With a relatively close encounter of the ‘masked’ 1998 OR2 at a distance of 6.3 million kilometers (4 million miles) due on April 29, we can already look forward to more potential cosmic calamity courtesy of the two Apollo-class asteroids in the coming weeks.
Of the pair expected in May, the first is the Potentially Hazardous Asteroid (PHA) 2009 XO.
Estimates based on how much light it reflects indicate the space rock is most likely the size of a football field and traveling at a speed of 45,720kph (28,409mph).
Have you heard about an asteroid close-approach happening on April 29? Asteroid 1998 OR2 poses no threat to our planet, but we can still learn a lot by studying it.
— NASA (@NASA) April 27, 2020
The rocky object orbits the Sun every 926 days and is a member of the Apollo-class of asteroids whose orbits cross that of Earth’s, thus giving the experts responsible for the planetary defense at NASA something to constantly worry about.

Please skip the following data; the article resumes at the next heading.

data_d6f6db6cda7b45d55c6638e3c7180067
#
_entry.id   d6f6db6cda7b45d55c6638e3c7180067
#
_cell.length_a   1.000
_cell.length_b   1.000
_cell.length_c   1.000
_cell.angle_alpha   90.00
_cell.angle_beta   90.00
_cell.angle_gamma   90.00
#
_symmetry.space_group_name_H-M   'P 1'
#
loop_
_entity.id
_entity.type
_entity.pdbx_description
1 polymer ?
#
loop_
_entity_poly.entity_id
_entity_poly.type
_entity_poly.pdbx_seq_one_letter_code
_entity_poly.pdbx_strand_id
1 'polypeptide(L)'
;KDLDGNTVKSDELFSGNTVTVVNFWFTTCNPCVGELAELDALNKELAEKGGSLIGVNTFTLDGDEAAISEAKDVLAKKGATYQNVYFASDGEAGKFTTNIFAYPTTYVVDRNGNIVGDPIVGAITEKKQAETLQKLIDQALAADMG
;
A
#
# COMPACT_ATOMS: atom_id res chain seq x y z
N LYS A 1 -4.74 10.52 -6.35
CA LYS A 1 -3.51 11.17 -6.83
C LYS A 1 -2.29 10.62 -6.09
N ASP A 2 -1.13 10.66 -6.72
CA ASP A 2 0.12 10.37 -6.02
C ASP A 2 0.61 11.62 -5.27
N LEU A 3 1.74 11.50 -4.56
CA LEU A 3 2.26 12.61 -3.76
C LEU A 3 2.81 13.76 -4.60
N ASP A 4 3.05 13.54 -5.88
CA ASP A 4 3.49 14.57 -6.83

Thankfully, 2009 XO is due to pass our planet at a distance of about 3.3 million kilometers on May 7 – which is still considered ‘close’ by NASA’s standards.
Providing it doesn’t break up before then, the space rock is due to make a dozen near-Earth flybys in the next 200 years, the closest of which will take place on May 7, 2096, when it will come within 1.5 million kilometers of Earth (for comparison, the Moon sits 384,400 km away).
Lest anyone get too comfy in the near term, however, 2009 XO will be followed two weeks later by Asteroid 136795 (1997 BQ), which is rough twice the size of the Burj Khalifa, the world’s tallest building.
This behemoth is also an Apollo-class asteroid and orbits the Sun every 844 days. Traveling at a comparatively paltry 42,048kph, it’s expected to fly past the Earth on May 21 at a distance of 6.2 million kilometers.
RT with additional input from GVS News Desk.